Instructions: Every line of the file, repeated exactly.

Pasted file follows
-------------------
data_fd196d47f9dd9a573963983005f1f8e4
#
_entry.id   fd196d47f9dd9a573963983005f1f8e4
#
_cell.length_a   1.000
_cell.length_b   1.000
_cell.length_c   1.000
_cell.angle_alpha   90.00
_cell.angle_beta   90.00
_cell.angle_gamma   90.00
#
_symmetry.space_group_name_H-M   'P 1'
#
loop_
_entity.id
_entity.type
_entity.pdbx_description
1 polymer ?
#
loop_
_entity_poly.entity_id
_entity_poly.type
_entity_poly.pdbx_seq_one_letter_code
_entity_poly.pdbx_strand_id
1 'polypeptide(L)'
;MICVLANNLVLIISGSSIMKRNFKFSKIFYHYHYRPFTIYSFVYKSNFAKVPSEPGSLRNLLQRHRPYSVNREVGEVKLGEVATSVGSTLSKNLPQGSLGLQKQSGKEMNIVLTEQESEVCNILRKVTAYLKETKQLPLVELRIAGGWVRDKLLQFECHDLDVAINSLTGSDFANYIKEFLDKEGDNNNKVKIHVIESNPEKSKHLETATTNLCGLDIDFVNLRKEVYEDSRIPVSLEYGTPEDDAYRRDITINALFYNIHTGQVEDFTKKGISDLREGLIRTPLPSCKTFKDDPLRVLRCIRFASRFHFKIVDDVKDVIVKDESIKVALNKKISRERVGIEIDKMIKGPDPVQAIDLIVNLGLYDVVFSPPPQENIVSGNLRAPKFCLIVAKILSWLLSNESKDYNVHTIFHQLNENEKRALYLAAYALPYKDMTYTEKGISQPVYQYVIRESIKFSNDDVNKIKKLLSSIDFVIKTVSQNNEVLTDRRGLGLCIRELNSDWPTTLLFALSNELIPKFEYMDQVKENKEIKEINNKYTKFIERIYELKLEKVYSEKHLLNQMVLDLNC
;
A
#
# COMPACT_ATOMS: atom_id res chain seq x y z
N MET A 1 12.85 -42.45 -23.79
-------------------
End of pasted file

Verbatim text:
data_fd196d47f9dd9a573963983005f1f8e4
#
_entry.id   fd196d47f9dd9a573963983005f1f8e4
#
_cell.length_a   1.000
_cell.length_b   1.000
_cell.length_c   1.000
_cell.angle_alpha   90.00
_cell.angle_beta   90.00
_cell.angle_gamma   90.00
#
_symmetry.space_group_name_H-M   'P 1'
#
loop_
_entity.id
_entity.type
_entity.pdbx_description
1 polymer ?
#
loop_
_entity_poly.entity_id
_entity_poly.type
_entity_poly.pdbx_seq_one_letter_code
_entity_poly.pdbx_strand_id
1 'polypeptide(L)'
;MICVLANNLVLIISGSSIMKRNFKFSKIFYHYHYRPFTIYSFVYKSNFAKVPSEPGSLRNLLQRHRPYSVNREVGEVKLGEVATSVGSTLSKNLPQGSLGLQKQSGKEMNIVLTEQESEVCNILRKVTAYLKETKQLPLVELRIAGGWVRDKLLQFECHDLDVAINSLTGSDFANYIKEFLDKEGDNNNKVKIHVIESNPEKSKHLETATTNLCGLDIDFVNLRKEVYEDSRIPVSLEYGTPEDDAYRRDITINALFYNIHTGQVEDFTKKGISDLREGLIRTPLPSCKTFKDDPLRVLRCIRFASRFHFKIVDDVKDVIVKDESIKVALNKKISRERVGIEIDKMIKGPDPVQAIDLIVNLGLYDVVFSPPPQENIVSGNLRAPKFCLIVAKILSWLLSNESKDYNVHTIFHQLNENEKRALYLAAYALPYKDMTYTEKGISQPVYQYVIRESIKFSNDDVNKIKKLLSSIDFVIKTVSQNNEVLTDRRGLGLCIRELNSDWPTTLLFALSNELIPKFEYMDQVKENKEIKEINNKYTKFIERIYELKLEKVYSEKHLLNQMVLDLNC
;
A
#
# COMPACT_ATOMS: atom_id res chain seq x y z
N MET A 1 12.85 -42.45 -23.79